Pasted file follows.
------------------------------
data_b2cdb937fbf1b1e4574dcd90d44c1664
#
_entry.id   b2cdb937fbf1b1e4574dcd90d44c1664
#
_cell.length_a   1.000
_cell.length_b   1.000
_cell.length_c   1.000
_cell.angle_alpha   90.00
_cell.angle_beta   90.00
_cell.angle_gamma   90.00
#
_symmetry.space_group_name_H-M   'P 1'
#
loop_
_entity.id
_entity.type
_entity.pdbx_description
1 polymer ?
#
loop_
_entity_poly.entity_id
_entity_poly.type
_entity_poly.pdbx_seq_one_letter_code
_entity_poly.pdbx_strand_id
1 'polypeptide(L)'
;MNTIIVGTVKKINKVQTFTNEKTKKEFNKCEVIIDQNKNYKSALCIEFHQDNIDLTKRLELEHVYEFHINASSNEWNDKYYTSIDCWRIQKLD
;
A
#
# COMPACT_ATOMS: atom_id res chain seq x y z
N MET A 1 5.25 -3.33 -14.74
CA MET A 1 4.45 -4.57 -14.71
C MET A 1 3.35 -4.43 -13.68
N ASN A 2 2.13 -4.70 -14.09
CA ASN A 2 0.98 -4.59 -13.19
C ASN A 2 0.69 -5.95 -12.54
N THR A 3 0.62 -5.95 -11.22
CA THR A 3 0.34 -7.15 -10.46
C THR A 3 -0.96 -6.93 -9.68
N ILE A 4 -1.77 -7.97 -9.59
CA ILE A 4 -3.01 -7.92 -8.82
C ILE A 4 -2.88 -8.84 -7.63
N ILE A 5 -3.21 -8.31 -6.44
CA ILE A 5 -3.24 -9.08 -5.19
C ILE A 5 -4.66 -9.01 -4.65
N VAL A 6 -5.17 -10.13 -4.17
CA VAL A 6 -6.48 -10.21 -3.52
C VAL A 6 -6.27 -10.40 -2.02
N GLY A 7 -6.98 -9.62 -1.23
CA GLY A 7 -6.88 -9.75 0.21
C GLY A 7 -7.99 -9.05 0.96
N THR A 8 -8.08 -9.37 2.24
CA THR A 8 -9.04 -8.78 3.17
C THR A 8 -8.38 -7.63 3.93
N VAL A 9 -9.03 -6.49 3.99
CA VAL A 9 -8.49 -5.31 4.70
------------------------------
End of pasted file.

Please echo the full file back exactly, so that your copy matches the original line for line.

data_b2cdb937fbf1b1e4574dcd90d44c1664
#
_entry.id   b2cdb937fbf1b1e4574dcd90d44c1664
#
_cell.length_a   1.000
_cell.length_b   1.000
_cell.length_c   1.000
_cell.angle_alpha   90.00
_cell.angle_beta   90.00
_cell.angle_gamma   90.00
#
_symmetry.space_group_name_H-M   'P 1'
#
loop_
_entity.id
_entity.type
_entity.pdbx_description
1 polymer ?
#
loop_
_entity_poly.entity_id
_entity_poly.type
_entity_poly.pdbx_seq_one_letter_code
_entity_poly.pdbx_strand_id
1 'polypeptide(L)'
;MNTIIVGTVKKINKVQTFTNEKTKKEFNKCEVIIDQNKNYKSALCIEFHQDNIDLTKRLELEHVYEFHINASSNEWNDKYYTSIDCWRIQKLD
;
A
#
# COMPACT_ATOMS: atom_id res chain seq x y z
N MET A 1 5.25 -3.33 -14.74
CA MET A 1 4.45 -4.57 -14.71
C MET A 1 3.35 -4.43 -13.68
N ASN A 2 2.13 -4.70 -14.09
CA ASN A 2 0.98 -4.59 -13.19
C ASN A 2 0.69 -5.95 -12.54
N THR A 3 0.62 -5.95 -11.22
CA THR A 3 0.34 -7.15 -10.46
C THR A 3 -0.96 -6.93 -9.68
N ILE A 4 -1.77 -7.97 -9.59
CA ILE A 4 -3.01 -7.92 -8.82
C ILE A 4 -2.88 -8.84 -7.63
N ILE A 5 -3.21 -8.31 -6.44
CA ILE A 5 -3.24 -9.08 -5.19
C ILE A 5 -4.66 -9.01 -4.65
N VAL A 6 -5.17 -10.13 -4.17
CA VAL A 6 -6.48 -10.21 -3.52
C VAL A 6 -6.27 -10.40 -2.02
N GLY A 7 -6.98 -9.62 -1.23
CA GLY A 7 -6.88 -9.75 0.21
C GLY A 7 -7.99 -9.05 0.96
N THR A 8 -8.08 -9.37 2.24
CA THR A 8 -9.04 -8.78 3.17
C THR A 8 -8.38 -7.63 3.93
N VAL A 9 -9.03 -6.49 3.99
CA VAL A 9 -8.49 -5.31 4.70